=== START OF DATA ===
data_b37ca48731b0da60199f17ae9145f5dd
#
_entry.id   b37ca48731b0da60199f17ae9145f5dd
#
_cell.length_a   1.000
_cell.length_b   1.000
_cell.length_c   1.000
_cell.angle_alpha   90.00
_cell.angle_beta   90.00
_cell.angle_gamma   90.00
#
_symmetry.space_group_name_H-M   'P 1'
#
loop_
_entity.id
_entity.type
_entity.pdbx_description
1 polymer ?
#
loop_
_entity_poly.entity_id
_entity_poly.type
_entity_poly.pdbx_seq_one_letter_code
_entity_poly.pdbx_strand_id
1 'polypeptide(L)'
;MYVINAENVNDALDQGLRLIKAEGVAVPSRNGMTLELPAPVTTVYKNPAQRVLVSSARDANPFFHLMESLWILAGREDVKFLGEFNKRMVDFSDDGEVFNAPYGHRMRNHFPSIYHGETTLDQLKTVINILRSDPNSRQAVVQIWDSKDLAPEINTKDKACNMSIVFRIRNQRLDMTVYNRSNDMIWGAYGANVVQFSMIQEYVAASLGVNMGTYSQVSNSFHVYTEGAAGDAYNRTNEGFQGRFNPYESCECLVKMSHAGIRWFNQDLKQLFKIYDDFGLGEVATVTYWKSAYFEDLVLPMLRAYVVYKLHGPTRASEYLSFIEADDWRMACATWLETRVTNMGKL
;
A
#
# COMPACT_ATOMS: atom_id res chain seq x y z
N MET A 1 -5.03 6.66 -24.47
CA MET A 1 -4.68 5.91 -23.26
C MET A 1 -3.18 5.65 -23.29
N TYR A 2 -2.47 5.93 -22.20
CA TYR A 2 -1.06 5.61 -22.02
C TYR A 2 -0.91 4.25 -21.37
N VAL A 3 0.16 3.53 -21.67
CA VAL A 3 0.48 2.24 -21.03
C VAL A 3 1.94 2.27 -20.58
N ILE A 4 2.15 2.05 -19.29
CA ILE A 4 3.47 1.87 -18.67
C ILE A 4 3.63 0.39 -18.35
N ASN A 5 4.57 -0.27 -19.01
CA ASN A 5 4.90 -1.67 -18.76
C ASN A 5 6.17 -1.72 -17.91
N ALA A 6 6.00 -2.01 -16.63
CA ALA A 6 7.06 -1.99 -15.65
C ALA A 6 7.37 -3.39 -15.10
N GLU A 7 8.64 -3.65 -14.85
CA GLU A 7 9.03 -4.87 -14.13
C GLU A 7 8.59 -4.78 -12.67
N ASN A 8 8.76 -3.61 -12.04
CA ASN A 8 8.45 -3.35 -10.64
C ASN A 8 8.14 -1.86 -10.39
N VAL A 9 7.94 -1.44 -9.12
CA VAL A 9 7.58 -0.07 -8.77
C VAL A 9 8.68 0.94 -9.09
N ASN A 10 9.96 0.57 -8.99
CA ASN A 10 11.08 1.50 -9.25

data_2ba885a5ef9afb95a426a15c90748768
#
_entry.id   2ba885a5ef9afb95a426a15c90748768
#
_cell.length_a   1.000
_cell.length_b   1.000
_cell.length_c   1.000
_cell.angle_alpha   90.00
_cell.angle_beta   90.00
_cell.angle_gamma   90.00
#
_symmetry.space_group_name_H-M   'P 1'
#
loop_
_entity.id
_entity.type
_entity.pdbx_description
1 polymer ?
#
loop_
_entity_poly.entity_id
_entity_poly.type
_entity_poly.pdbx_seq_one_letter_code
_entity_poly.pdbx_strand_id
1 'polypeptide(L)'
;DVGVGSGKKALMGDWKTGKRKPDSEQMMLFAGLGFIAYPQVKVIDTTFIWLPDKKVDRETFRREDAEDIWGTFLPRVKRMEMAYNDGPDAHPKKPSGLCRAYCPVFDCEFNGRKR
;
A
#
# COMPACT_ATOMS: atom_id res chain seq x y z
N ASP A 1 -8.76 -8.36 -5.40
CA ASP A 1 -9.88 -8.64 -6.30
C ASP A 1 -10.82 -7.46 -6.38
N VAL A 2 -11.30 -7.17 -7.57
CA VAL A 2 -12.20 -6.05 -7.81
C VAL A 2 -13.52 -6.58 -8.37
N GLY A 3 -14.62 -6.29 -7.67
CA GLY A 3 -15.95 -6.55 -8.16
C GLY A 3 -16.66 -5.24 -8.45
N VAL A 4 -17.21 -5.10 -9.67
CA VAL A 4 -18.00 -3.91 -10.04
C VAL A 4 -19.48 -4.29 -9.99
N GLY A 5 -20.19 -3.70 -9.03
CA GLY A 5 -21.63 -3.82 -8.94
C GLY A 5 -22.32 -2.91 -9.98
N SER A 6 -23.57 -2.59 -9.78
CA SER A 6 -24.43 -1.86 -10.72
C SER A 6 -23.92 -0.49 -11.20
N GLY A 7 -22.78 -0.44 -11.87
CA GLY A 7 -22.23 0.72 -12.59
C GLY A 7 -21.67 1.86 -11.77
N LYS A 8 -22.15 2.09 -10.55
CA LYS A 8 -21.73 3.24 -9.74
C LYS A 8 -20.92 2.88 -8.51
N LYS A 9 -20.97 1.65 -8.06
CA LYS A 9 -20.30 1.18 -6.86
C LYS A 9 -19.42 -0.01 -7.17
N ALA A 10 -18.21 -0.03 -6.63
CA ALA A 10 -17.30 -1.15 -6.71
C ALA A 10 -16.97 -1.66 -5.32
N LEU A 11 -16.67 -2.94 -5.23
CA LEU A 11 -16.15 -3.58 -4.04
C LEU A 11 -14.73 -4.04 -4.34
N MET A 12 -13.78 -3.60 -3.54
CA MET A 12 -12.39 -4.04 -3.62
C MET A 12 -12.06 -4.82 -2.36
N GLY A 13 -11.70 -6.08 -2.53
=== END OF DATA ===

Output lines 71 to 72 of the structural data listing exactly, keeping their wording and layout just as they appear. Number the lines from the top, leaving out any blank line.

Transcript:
_symmetry.space_group_name_H-M   'P 1'
#